BRUSSELS: Around half of eligible voters cast their ballot in European elections, a bloc-wide estimate showed on Sunday (May 26), the first time turnout has risen in four decades of continent-wide voting.
The increased enthusiasm was seen by some commentators as a response to challenges ranging from climate change to the rise of eurosceptic parties.
For 27 of the 28 EU states - all except the United Kingdom - the estimate came at 51 per cent, a European Parliament official said.
Turnout in the last European elections in 2014 hit a historic low of below 43 per cent. The first vote in 1979 - when the EU was just nine countries - generated a peak of 62 per cent.
Five years ago, more than 80 per cent of voters cast their votes in Belgium and Luxembourg, where voting is obligatory, while only 13 per cent took part in the election in the ex-communist Slovakia, according to the European Parliament's figures.
Turnout in Poland at 1500 GMT was 32.51 per cent, double the 2014 figure, according to the country's election commission. The figure was nearly 50 per cent in Spain at 1600 GMT, up from 34 per cent in 2014.
Germany's Green party doubled its share of the Sunday vote, leaping into second place behind Chancellor Angela Merkel's conservatives and above the centre-left Social Democrats. France's green party also saw a surge in support.
Bas Eickhout, a Dutch member of the outgoing European Parliament with a Greens party, attributed the high turnout readings to a mobilisation against a growing challenge from eurosceptic parties.
"This time it was very clear that these elections really matter for Europe," Eickhout told Reuters. "There has been quite an activity on the right side saying we are going to tear down Europe," Eickhout told Reuters.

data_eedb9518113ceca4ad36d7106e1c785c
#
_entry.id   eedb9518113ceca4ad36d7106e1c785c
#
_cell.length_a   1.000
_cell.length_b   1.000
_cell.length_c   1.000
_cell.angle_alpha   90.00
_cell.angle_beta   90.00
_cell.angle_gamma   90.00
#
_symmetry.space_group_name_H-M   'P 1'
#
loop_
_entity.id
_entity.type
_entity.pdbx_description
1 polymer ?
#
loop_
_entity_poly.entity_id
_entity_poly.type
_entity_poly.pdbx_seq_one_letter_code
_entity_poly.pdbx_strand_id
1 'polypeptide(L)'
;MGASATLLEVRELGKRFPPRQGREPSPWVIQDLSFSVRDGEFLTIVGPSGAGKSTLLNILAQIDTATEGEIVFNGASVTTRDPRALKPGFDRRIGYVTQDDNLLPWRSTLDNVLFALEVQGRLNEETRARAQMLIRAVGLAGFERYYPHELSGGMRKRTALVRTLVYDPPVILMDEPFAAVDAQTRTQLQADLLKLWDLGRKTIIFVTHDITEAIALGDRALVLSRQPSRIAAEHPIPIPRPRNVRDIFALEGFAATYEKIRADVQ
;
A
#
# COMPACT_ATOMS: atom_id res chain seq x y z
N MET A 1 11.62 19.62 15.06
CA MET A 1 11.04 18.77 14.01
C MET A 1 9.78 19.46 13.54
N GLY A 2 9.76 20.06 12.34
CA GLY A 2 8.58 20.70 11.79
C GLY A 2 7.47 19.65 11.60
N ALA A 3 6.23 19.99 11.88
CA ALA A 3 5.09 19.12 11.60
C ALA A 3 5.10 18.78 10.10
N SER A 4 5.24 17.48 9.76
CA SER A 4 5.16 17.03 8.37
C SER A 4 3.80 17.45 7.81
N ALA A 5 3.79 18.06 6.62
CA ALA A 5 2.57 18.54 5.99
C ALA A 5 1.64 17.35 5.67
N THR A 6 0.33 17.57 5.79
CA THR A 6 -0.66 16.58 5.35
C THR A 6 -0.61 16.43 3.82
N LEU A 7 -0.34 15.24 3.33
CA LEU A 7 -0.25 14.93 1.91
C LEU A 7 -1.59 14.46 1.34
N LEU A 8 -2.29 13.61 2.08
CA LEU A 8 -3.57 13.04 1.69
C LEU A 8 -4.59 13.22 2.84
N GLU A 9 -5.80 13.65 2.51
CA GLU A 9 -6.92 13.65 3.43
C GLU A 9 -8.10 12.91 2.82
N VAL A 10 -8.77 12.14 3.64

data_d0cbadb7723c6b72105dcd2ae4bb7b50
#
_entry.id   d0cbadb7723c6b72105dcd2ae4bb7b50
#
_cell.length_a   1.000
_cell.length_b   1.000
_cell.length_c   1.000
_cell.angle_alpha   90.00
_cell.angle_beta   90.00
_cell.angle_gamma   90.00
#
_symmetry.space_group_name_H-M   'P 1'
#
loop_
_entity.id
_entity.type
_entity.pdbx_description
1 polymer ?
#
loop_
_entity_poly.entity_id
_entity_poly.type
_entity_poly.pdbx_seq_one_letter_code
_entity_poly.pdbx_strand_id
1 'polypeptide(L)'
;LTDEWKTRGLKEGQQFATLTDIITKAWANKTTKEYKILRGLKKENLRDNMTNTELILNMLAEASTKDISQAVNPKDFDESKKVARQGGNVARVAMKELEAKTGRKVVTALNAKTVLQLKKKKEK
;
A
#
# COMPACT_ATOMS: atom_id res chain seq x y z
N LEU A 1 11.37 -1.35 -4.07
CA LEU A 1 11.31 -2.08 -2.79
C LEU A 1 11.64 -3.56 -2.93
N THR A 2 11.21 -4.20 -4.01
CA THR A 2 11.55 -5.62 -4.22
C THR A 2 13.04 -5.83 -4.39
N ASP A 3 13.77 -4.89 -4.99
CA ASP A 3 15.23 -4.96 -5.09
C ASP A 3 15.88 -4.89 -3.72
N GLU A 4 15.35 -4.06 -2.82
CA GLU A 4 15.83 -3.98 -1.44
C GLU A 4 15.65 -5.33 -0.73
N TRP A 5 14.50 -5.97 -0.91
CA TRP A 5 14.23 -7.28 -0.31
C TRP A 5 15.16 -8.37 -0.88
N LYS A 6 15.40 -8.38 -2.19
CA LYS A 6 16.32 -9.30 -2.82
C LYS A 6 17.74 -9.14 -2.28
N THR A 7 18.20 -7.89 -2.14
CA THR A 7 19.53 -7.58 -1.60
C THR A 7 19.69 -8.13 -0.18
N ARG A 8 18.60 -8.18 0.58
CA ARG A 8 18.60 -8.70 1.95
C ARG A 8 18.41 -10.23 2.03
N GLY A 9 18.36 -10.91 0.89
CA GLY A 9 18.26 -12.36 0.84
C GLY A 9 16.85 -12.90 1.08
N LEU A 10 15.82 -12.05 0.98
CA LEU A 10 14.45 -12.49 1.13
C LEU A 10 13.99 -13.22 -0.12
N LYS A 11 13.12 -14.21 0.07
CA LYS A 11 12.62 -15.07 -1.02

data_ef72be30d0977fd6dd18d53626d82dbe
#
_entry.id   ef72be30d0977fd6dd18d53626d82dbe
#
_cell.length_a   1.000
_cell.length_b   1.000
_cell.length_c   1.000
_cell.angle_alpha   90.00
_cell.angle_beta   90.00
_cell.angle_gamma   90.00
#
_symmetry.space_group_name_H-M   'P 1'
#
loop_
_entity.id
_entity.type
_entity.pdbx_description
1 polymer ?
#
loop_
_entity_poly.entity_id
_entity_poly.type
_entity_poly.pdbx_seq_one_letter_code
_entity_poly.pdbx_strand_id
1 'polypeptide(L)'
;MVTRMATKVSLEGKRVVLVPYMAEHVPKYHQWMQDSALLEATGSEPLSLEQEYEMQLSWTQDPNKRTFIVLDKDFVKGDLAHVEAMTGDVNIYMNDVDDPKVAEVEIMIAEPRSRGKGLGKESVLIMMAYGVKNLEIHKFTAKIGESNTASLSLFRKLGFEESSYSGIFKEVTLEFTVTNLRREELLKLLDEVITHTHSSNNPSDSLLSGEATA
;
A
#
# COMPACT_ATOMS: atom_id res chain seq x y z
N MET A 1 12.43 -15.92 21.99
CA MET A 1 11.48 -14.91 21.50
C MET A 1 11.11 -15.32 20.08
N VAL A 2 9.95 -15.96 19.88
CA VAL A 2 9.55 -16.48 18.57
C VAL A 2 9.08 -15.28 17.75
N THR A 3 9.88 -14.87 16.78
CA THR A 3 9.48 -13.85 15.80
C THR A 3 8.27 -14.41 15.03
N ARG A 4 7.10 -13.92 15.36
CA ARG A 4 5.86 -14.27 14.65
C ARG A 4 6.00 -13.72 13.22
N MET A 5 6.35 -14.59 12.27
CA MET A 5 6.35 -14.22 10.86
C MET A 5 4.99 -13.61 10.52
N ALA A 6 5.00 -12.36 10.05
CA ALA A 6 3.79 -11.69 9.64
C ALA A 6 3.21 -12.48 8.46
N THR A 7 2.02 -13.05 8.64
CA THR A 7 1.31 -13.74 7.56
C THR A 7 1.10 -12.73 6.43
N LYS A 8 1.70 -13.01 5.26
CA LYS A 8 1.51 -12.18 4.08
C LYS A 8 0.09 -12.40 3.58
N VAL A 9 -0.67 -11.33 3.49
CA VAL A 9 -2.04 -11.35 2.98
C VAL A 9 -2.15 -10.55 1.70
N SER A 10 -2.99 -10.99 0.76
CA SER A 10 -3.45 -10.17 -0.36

"The counter-action is now coming from a lot of progressive voters turning out and saying that we are not going to let that happen," he said.
The picture was mixed, however, as the far-right National Front came in first in France, according to exit polls.
In the run-up to the vote, Europe's biggest companies urged employees to vote, from Volkswagen unfurling a massive banner at its headquarters to Lufthansa carrying its slogan "SayYesToEurope" on the fuselage of an Airbus A320 to Lime offering free scooter rides to the polls.
Lobbying group BusinessEurope welcomed the higher turnout.
"Europe matters to Europeans, we've seen a lively European democracy at work. We need to defend our place in the world, at a time when the European Union is facing huge challenges. The world is not waiting for us," said the group's director general, Markus J Beyrer.